Snapshotting with the outbox pattern

We’re in the planning phases of building tooling to help teams expose data products that other teams can consume, creating materialized views in their own databases. Many engineers are interested in doing so by writing business events to an outbox table, following the outbox pattern. If teams write events to an outbox table, they make updates to their data available, but not data which has not been updated and written to the outbox. I can think of a number of solutions to the problem, but I’d love to hear what others have done in a similar situation and how it’s gone.

I’m currently considering:

  • A one-time snapshot job that writes snapshot events for all the current data to the outbox, maintaining full retention of the topic. Replaying a full event history seems tractable for some time given our current data size. I estimate ~1h at most for the largest data sets, though this would need testing.
  • A periodic snapshot job, allowing reduced retention of the topic. Would need to be maintained with schema changes. Would make it faster to replay events in the event of something like a consumer bug.
  • Move event data out of outbox table, and attach debezium to domain tables. Build a kstreams app that groups by transaction and reconstructs event data from domain table CDC data. Having to reconstruct events outside of the application layer feels awkward, but we could take advantage of debezium’s built-in snapshotting.

I’m not sure I understand the question. Data in domain tables that has not been updated should not result in new events in the outbox. It may be worth restating this part so it’s clearer what the problem you’re facing is.

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I think they may be asking: “how do I get domain data that hasn’t been updated, and therefore hasn’t been put into the outbox, into a Kafka topic?”

If this is the case, then let’s start with the options you presented:
1) one-time snapshot:
This is my preferred route. Full retention is far more effective than using topics with reduced retention (option 2) - you may spend a bit more on storage costs, but you can tame this with compaction. Additionally, you save money and time in the engineering efforts of trying to support #2. Remember, it’s up to the consumer to specify if they want to read the whole topic or not - they’re absolutely free to start reading much closer to “now” - it’s just they have the option without any extra work.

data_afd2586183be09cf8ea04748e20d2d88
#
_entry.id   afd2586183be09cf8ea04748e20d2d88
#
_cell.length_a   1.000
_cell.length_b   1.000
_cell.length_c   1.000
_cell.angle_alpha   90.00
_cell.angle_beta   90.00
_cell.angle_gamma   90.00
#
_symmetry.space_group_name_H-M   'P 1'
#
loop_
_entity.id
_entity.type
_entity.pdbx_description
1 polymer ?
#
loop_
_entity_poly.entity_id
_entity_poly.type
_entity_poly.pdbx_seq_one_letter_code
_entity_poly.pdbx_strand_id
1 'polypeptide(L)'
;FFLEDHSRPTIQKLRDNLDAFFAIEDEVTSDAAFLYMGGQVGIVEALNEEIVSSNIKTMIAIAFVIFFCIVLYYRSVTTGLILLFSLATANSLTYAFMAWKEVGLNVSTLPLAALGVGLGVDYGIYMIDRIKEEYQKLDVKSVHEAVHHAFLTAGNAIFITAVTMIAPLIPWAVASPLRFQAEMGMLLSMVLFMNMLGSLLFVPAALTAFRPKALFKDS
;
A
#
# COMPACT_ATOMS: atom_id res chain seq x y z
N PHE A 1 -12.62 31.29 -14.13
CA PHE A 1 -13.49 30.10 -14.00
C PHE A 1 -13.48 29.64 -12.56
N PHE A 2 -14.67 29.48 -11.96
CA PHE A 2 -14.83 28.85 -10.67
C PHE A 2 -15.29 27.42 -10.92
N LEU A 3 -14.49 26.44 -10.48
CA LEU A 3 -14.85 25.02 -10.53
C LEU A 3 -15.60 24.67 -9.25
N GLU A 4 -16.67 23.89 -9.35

2) Periodic Snapshots / reduced retention:
I have to admit I’m not really sure what the periodic snapshots mean - is this snapshot on demand? eg: a consumer requests a snapshot of history, because it has expired out of the topic? If so, the reason this is a poor choice is that you don’t want snapshotted history going to all of your existing consumers. I’ve seen a lot of attempts to solve this in other ways, such as dedicated topics per consumer, but it all ends up being complicated and wasteful, and incurs high engineering costs overall. I suggest you stick with infinite retention and let the consumer’s manage where they want to start consuming from.

3) Debezium + Domain + Stream Processors:
I have implemented this pattern myself several times. It’s fairly heavyweight in the sense that each table becomes a Kafka topic, but you do get the benefit of reconstructing the data how you want, outside of the app. It can be highly effective, but it also requires you to set up and run Debezium, Kafka Connect, and a Kafka Streams app (unless you already have all of this running?)

Here’s what I suggest:

Go with option 1. One way to snapshot existing data is to select all of the unmodified data from the relevant tables, and run it through the very same business logic that populates the outbox. After all, this is precisely what you’ll be doing in production.

This will ensure that the outbox data created from the domain snapshots is generated with the same code as it will at runtime. I assume you also know how you’re going to get the data out of the outbox and into Kafka already, so I’ll forgo that.

Now you may encounter some race conditions depending on if you attempt to do this live or not. A row may be updated after you do the initial select, such that the data you push through to the outbox is stale. If you can pause inserts/updates to the database while you snapshot data to the outbox then it’s fairly easy. If you can’t, then things get more complicated. Hope this helps a bit.


Thanks, this is exactly what I meant, and thank you so much for your detailed response!

If we use compaction, we would need to ensure the latest event on the topic for any given entity has its full state, right? If I understand correctly, that would mean either doing some kstreams post-processing or requiring that events contain the full entity state.

There are a number of use cases where services want to build their own local cache of another service’s state, so it will be important to have at least one snapshot to build from.

I was thinking something like take a snapshot once a week if retention is limited to 2 weeks with the idea that the full state is always available on the topic for new consumers. This may be necessary if we cannot get full retention, or if replaying the full event log is too expensive.